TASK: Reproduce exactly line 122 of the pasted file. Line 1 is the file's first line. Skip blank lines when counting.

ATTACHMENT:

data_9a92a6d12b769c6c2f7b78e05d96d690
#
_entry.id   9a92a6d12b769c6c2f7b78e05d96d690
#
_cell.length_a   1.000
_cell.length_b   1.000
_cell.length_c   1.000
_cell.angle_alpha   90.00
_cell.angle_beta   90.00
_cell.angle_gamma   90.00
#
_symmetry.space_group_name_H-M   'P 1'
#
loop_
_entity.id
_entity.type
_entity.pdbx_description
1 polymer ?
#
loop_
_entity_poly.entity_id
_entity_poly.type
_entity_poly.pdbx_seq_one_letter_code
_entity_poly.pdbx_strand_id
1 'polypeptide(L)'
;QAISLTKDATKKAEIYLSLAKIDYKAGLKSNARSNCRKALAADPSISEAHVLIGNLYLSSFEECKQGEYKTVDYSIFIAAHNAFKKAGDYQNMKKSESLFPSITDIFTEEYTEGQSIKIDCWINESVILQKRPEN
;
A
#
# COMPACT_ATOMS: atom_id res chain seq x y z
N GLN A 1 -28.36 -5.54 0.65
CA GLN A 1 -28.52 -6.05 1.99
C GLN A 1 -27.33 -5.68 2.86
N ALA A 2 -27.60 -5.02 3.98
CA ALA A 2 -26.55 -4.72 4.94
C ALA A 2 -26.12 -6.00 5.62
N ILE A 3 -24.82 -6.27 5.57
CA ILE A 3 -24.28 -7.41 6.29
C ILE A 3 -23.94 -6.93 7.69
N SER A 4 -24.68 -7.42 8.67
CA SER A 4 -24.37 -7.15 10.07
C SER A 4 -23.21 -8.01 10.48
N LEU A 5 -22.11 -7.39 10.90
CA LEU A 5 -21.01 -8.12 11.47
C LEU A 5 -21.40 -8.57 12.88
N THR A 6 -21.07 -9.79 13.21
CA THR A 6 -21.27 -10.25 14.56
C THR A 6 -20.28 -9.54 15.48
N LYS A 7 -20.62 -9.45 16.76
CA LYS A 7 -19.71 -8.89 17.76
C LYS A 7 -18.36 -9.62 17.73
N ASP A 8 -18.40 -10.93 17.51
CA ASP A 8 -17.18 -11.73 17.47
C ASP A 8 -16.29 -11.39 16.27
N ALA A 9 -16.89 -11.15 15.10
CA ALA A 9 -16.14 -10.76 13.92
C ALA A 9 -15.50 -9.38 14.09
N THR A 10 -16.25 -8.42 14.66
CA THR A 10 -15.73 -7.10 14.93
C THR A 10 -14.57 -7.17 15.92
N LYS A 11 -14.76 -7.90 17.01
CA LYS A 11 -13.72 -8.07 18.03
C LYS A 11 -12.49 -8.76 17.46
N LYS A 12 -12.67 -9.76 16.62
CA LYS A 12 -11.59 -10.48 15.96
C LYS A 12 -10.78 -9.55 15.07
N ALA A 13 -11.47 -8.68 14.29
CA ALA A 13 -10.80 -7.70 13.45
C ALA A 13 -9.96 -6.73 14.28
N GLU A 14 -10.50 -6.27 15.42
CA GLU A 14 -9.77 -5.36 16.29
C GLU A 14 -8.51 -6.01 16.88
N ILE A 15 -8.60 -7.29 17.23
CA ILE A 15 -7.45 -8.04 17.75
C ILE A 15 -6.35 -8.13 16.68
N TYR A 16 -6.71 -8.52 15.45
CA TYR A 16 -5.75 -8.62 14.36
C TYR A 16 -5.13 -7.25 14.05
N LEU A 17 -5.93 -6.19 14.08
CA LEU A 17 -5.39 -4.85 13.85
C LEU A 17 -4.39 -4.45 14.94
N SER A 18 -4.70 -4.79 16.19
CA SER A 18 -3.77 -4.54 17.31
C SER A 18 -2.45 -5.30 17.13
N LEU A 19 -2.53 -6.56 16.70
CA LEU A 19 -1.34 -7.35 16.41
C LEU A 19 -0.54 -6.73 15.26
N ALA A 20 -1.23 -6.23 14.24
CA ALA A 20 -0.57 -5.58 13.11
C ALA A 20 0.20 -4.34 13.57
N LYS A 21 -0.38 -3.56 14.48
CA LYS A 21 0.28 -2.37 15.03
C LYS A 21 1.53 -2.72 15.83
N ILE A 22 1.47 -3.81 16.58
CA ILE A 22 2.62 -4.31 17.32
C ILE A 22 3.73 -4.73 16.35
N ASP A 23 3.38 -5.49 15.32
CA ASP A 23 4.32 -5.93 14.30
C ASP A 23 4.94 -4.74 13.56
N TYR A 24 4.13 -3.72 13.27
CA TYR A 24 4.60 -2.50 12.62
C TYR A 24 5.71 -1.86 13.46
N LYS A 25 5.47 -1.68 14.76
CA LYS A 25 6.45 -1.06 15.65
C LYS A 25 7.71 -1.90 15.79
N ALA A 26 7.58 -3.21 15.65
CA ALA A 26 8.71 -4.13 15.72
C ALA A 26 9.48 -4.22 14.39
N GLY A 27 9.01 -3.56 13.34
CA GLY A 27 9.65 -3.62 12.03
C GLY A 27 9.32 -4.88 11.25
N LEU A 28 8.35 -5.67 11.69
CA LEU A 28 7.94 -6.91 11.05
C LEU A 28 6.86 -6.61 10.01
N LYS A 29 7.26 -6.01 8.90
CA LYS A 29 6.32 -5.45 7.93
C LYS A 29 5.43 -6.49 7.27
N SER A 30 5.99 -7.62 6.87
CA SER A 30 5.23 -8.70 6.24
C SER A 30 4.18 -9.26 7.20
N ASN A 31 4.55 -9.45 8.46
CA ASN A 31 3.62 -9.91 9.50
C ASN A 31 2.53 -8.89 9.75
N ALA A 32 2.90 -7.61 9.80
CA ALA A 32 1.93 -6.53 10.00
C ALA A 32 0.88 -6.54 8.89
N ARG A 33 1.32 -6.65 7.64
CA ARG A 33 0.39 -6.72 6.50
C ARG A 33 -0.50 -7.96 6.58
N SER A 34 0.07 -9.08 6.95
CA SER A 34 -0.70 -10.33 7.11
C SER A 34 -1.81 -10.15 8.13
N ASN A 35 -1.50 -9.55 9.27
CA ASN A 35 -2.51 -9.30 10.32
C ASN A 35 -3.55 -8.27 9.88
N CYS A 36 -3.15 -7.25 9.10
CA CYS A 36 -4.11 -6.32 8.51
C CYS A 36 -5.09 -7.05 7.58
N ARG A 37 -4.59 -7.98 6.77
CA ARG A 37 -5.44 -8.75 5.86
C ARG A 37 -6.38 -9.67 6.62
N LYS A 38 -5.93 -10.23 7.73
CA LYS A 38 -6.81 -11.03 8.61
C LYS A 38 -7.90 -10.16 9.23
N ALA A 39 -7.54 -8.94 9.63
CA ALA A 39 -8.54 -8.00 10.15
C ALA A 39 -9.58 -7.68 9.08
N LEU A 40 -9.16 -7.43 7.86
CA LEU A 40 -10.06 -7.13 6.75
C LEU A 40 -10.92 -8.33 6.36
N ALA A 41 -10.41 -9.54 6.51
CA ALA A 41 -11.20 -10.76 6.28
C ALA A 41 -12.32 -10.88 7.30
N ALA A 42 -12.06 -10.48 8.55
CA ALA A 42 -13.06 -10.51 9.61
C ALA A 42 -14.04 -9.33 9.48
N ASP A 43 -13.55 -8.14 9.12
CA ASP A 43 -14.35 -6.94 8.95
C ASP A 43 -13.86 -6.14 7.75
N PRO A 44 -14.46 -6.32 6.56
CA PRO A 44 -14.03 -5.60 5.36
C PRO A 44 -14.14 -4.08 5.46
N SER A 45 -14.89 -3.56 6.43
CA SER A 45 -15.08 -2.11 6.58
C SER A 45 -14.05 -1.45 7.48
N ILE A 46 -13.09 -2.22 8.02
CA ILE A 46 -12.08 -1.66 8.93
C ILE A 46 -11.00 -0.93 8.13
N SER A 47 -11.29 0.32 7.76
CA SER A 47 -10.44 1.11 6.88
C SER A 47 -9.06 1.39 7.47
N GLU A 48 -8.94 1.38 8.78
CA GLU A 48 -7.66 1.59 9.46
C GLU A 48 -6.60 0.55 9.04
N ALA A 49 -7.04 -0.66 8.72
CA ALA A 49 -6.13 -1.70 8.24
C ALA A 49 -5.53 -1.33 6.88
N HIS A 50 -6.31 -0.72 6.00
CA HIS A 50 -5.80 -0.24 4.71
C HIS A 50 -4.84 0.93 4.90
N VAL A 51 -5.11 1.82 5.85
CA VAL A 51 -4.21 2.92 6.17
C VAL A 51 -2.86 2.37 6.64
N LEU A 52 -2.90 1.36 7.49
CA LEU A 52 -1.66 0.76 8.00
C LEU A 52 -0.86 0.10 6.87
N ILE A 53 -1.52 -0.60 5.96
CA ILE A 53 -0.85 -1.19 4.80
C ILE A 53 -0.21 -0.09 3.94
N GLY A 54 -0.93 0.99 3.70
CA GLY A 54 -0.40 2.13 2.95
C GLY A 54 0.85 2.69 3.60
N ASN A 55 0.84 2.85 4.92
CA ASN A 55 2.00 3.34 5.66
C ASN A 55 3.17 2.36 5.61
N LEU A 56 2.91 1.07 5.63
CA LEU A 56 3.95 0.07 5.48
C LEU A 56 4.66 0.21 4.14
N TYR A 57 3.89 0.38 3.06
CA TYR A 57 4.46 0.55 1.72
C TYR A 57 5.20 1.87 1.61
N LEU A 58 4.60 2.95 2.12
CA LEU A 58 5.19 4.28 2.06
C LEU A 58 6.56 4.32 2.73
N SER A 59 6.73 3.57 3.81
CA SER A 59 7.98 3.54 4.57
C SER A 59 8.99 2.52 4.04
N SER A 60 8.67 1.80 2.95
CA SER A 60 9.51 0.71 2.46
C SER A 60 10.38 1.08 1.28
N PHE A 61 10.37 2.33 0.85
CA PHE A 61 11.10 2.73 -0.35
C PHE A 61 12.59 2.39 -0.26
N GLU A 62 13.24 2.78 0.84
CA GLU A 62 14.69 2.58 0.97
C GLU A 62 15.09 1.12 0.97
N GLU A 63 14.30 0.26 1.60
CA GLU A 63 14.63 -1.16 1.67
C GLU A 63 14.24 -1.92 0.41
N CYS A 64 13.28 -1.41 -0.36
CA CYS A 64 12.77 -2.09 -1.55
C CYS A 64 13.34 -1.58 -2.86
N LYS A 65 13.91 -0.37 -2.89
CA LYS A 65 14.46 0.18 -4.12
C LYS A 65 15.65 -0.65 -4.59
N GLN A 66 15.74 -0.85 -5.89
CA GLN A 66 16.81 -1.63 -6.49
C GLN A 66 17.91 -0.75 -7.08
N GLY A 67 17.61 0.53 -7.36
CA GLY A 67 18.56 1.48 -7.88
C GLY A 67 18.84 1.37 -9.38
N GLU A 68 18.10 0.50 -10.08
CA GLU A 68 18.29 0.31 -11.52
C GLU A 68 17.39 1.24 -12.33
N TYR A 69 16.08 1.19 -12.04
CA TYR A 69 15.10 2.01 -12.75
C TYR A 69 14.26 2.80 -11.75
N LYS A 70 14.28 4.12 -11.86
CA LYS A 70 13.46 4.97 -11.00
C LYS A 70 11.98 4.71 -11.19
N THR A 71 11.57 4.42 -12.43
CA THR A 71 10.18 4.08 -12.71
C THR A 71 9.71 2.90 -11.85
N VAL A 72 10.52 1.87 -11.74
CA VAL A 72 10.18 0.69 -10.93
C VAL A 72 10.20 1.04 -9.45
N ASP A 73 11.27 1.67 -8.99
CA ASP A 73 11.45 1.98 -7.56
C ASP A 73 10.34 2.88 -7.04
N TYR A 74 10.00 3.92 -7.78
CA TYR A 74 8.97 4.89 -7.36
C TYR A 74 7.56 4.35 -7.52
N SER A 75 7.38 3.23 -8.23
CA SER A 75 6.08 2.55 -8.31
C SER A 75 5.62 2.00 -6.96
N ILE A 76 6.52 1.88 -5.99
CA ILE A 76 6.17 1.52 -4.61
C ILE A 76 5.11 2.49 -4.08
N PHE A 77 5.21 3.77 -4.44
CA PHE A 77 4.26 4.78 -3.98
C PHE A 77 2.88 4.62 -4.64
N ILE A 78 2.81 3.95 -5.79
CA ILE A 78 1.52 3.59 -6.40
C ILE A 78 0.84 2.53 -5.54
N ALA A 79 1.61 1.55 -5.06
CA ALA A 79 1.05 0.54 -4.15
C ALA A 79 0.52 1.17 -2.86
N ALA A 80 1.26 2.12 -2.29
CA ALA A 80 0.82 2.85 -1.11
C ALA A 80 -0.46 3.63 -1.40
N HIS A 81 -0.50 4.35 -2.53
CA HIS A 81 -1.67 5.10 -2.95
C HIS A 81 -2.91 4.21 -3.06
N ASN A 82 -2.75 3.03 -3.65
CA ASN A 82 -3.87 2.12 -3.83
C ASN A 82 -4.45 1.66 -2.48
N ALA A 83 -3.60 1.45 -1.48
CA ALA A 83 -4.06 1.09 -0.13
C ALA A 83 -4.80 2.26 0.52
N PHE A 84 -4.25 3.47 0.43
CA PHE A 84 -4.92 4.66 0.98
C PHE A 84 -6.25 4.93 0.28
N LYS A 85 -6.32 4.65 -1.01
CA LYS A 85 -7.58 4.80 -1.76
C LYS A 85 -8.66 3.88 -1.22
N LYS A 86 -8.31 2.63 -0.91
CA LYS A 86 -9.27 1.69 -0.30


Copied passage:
CA ASN A 31 3.62 -9.91 9.50